Help Solve the Water Crisis

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Many of us don’t think about how much water it takes to do everyday household tasks such as washing a load of laundry or taking a quick shower.

But what if fresh water wasn’t so easy to get? According to LiveEarth, almost one billion people worldwide live without access to clean, safe drinking water.

Among many factors, pollution from industrial and household contaminants as well as changing weather patterns threaten water supplies globally, while shortages in parts of the U.S. have lead to enforced rationing in many heavily populated areas, such as Los Angeles.

Photo: LiveEarth
"More than half of our world's freshwater is found in just nine countries," says Jessica Biel. "And one out of eight of us cannot get access to it." Photo: LiveEarth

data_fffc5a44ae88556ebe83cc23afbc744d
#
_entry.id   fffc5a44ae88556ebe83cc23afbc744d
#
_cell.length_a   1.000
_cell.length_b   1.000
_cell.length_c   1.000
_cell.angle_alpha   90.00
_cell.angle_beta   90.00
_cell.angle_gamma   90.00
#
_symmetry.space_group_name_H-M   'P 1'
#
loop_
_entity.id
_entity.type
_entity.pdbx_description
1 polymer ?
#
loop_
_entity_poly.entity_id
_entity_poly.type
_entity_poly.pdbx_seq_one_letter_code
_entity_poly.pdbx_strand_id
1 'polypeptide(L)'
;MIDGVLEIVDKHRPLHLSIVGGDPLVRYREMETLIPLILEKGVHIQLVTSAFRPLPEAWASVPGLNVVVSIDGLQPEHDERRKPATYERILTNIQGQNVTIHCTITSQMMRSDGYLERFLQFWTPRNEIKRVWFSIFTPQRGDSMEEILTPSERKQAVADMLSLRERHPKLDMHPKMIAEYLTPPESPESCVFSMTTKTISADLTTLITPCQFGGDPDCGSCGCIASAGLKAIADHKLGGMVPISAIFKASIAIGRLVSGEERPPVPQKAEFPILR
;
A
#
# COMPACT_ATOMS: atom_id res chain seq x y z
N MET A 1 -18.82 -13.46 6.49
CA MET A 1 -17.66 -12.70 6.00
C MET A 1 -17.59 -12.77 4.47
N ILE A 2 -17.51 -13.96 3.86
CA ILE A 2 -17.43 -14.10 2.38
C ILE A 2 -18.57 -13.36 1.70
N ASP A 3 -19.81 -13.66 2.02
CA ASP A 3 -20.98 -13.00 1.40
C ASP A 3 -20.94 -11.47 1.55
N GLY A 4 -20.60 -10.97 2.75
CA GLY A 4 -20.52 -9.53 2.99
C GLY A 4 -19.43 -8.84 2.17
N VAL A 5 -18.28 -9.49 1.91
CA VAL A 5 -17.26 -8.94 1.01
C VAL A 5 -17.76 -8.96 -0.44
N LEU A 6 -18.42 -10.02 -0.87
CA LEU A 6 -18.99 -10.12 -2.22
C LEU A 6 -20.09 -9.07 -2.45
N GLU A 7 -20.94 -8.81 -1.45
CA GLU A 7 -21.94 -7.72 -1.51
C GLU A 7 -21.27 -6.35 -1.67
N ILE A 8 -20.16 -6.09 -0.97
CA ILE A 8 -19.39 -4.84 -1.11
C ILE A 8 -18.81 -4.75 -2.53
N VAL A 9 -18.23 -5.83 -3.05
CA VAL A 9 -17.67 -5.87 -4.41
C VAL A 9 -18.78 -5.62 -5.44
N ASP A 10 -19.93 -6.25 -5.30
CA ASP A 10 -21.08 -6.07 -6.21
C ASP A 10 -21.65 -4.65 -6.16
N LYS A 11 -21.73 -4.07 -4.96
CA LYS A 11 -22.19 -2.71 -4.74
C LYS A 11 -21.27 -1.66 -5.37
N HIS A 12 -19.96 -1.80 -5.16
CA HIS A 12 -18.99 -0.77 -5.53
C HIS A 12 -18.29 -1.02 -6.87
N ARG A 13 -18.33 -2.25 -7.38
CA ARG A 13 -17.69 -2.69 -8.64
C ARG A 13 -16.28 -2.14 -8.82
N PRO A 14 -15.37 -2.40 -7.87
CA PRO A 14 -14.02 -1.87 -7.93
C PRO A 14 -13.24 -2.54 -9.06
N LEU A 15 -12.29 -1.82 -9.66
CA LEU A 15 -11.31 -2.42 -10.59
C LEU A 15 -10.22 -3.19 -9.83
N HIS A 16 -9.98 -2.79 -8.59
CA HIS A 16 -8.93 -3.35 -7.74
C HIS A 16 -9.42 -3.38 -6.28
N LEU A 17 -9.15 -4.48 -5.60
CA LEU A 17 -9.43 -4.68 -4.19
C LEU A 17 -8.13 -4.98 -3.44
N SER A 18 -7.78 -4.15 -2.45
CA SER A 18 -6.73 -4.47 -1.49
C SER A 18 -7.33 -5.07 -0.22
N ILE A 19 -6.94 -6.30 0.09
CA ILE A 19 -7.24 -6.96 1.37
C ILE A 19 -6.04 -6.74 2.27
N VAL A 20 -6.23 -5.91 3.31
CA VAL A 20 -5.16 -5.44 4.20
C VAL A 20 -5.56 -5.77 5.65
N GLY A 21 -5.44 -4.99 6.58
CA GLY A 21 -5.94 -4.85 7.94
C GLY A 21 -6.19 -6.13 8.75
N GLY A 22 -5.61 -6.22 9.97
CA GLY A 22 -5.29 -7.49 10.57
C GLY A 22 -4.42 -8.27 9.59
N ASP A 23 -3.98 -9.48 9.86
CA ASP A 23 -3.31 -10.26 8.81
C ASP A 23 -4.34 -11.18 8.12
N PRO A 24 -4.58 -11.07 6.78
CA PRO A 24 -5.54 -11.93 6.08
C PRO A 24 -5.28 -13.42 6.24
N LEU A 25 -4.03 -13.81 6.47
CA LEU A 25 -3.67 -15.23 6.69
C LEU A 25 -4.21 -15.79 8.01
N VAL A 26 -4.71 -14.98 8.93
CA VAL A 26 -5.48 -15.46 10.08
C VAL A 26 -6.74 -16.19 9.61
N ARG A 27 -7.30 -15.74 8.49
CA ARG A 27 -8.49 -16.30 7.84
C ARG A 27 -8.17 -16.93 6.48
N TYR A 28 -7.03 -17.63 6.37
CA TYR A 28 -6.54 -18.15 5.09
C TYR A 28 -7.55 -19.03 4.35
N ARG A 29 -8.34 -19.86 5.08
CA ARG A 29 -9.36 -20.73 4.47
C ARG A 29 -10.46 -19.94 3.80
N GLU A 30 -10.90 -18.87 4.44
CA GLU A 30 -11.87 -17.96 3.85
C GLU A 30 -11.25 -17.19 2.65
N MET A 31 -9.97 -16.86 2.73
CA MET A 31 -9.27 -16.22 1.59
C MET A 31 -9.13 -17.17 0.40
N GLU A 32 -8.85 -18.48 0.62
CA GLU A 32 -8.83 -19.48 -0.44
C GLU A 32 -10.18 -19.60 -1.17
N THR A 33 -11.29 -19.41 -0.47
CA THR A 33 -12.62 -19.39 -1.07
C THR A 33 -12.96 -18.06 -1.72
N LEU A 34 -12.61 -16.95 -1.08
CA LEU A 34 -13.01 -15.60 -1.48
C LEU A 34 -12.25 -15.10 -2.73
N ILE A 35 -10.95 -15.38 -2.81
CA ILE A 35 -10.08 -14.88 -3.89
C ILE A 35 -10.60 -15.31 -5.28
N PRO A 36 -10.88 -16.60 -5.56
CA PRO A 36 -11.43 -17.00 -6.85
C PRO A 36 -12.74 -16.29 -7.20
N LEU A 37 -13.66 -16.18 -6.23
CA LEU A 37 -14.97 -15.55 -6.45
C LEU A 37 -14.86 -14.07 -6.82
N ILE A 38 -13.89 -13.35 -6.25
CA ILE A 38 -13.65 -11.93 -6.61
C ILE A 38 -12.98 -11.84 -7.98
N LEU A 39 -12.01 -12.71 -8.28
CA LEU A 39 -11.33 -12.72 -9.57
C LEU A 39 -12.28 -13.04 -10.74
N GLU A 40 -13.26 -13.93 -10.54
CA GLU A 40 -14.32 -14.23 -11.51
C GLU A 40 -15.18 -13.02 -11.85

Thirty-seven years ago, the Clean Water Act put in place the basic structure for regulating pollutants in water and setting a quality of standard. But according to EPA Administrator Lisa Jackson in a hearing before the House of Representatives, “we have a long way to go.”

What Advocates Are Saying

Earth911.com sought feedback from renowned water advocate Alexandra Cousteau, as well as musician Pete Wentz and actress Jessica Biel as they promote LiveEarth’s international water conservation project. So what are some of the real implications of the water crisis? Here’s what they had to say:

Jessica Biel: “Like most of us, water is not something I’ve thought about through most of my life – it’s just an ordinary part of an ordinary day. You turn on the faucet or get in the shower and it’s there. Then the severity of the global water crisis became apparent, and the reality was startling. I’m changing the way I live because this isn’t a problem for ‘them’ or for ‘those.’ It’s a problem for ‘us’ and ‘we.’”